Many owners of the AV8801 like to drive them with the balanced outputs from an Oppo BDP-105, which can deliver over 4 V rms. In such a configuration, the Oppo may need to be turned down, and much of its performance will be lost, due to the added noise and distortion of the AV8801 signal path.
I don't own any Emotiva equipment, but I've looked at their pre-pro. The unit just passes video without processing and this avoids the huge investments required to process video. One interesting feature of the unit is that it has two Cirrus Logic CS3318 8-channel volume control chips that have 9V rails. The extra headroom provided by the higher voltage rails would certainly help in handling higher audio signal levels. Adding the 9V rails probably added some cost to the unit. Volume control ICs with 12 volt rails are also available, but this would have added even more cost to the Emotiva design. Cost and board space are driving factors.
A DAC like the ESS ES9018 provides an excellent internal 32-bit digital volume control, but an analog control would still be required for the analog inputs. Providing separate volume control systems for digital and analog inputs is a path to good audio quality. This technique is used in the Benchmark DAC2 HGC. Analog inputs are controlled by a variable resistor tied to the motorized volume control knob. Analog inputs do not pass through a performance-limiting volume control IC. Digital inputs only use the 32-bit digital control. The position of the volume control knob sets the gain of the 32-bit digital processor. This hybrid approach is too expensive a solution for mid-range consumer AV products such as the Marantz and Emotiva pre-pros.
Customers of Marantz, Denon, Yamaha, Onkyo, etc., likely aren't willing to pay the significantly higher prices for state-of-the-art sound quality in AV units. These customers seem to be more feature-driven. That doesn't mean the units don’t represent good value. They are likely designed with the goal of providing the best quality and features at a given price point. State-of-the-art audio performance is not the primary consideration. Furthermore, the AV units are typically used for both video and audio, where video plays the larger role.
Jeff Switzer, April, 2015
Copyright, Jeff Switzer, 2015
Reprinted by permission.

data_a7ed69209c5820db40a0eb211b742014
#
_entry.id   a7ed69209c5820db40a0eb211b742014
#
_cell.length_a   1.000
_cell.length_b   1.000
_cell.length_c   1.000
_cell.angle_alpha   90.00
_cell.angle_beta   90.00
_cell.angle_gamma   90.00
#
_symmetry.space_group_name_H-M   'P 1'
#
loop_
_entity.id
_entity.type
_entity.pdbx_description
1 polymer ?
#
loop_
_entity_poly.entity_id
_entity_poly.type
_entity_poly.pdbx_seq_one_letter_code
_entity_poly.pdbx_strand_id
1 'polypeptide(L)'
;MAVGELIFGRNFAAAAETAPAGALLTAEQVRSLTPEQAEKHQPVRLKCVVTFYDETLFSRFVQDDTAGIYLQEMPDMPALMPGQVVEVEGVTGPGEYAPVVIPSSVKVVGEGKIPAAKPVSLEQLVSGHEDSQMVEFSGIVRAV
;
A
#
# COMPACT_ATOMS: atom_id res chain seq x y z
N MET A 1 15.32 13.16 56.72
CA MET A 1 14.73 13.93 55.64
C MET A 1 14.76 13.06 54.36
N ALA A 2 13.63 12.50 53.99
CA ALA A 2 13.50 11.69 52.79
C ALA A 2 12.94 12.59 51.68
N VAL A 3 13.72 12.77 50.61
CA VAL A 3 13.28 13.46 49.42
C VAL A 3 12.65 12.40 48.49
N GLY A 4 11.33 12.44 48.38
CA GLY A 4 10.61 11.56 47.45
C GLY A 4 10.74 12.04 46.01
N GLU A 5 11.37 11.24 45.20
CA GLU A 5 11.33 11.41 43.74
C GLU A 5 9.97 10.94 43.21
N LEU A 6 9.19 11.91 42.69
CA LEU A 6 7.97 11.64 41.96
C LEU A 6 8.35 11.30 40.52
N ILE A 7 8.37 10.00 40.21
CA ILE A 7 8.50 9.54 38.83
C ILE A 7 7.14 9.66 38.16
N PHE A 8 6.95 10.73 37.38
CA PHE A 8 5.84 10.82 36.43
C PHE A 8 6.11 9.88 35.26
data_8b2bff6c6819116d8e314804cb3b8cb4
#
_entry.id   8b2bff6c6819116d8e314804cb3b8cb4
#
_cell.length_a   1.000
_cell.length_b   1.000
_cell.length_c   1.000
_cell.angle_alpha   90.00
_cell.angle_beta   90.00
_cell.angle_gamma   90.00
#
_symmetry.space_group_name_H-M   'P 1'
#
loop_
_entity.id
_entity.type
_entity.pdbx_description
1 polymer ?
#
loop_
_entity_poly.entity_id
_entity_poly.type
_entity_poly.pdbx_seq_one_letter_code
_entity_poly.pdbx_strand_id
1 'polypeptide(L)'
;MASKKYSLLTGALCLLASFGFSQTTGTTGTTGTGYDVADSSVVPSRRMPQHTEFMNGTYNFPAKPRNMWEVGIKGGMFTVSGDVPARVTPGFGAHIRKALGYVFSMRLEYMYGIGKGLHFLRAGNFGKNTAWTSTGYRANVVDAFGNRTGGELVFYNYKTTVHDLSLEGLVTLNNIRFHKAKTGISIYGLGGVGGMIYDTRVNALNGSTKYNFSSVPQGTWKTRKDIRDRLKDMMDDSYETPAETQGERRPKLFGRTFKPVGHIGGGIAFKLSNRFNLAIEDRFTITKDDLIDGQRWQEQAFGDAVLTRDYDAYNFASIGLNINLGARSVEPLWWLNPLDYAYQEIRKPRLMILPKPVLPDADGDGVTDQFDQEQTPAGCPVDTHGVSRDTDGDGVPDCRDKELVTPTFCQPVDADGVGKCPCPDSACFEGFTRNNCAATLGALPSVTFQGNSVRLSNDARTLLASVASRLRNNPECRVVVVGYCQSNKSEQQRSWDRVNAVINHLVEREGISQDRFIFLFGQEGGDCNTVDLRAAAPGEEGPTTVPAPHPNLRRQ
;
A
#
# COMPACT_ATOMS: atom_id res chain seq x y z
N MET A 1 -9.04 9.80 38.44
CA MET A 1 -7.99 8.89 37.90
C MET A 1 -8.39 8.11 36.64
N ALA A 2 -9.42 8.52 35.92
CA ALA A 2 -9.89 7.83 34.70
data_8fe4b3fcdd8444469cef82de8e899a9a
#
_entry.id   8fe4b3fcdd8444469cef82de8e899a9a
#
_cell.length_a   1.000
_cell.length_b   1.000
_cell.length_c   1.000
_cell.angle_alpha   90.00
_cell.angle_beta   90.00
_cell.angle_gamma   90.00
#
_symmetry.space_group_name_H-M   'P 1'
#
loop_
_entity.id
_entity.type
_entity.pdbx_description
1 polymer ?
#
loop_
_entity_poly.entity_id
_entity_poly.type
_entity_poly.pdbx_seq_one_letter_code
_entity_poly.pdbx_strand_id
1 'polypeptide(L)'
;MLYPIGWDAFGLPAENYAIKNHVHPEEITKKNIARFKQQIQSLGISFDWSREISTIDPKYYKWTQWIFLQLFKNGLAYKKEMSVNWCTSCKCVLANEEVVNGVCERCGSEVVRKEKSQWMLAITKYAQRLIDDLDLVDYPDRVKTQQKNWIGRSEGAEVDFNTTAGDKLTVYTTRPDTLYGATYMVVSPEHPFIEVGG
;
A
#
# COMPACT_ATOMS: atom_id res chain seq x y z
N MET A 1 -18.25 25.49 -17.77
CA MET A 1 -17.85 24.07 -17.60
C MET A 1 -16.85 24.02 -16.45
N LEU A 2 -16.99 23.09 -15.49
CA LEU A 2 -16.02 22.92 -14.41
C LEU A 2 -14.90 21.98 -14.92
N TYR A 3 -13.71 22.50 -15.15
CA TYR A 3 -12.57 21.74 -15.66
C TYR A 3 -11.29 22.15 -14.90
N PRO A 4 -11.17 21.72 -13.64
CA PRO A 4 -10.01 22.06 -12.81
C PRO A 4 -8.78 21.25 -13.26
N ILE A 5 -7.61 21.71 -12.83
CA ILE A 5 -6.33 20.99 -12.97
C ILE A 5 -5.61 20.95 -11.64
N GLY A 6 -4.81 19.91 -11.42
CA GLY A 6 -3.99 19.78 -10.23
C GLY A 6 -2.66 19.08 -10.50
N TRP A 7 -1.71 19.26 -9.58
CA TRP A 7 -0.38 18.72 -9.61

Myth - "Damping Factor Isn't Much of a Factor"
Myth - "A Damping Factor of 10 is High Enough"
Myth - "All Amplifiers Have a High-Enough Damping Factor"
These myths seem to trace back to a well-know paper written by Dick Pierce. His analysis shows that a damping factor of 10 is virtually indistinguishable from a damping factor of 10,000 when it comes to damping the motion of a loudspeaker cone. This analysis has been examined and repeated in many more recent articles, such as a well-written post on Audiofrog.com by Andy Wehmeyer. Articles such as these are often cited as evidence that amplifier damping factor doesn't matter. The mathematical analyses are correct, but the conclusions are incomplete and misleading!
How fast things can change!
It is March 23, 2020 and we are currently battling the worldwide COVID-19 pandemic.
This application note will be a departure from normal. I will make a few observations about the current situation and then look at the nuts and bolts of how we reconstructed our operations in less than 48 hours. Benchmark is 100% operational, but nothing looks the same as it did last week.
- John Siau
As an engineer I like to use "rules of thumb" to make quick estimates that help to explain the physical world around me.
These rules of thumb are easy-to-remember approximations that eliminate the need for complicated and needlessly precise calculations.
If you feel discombobulated by the complexities of high school physics, there is hope! I encourage you to step back and take a fresh approach.
If you learn a few simple rules of thumb, you can unravel mysteries of the physical world, amaze your friends, and yourself.
In this paper I will present 15 simple rules that I find useful when working with music and audio.
- John Siau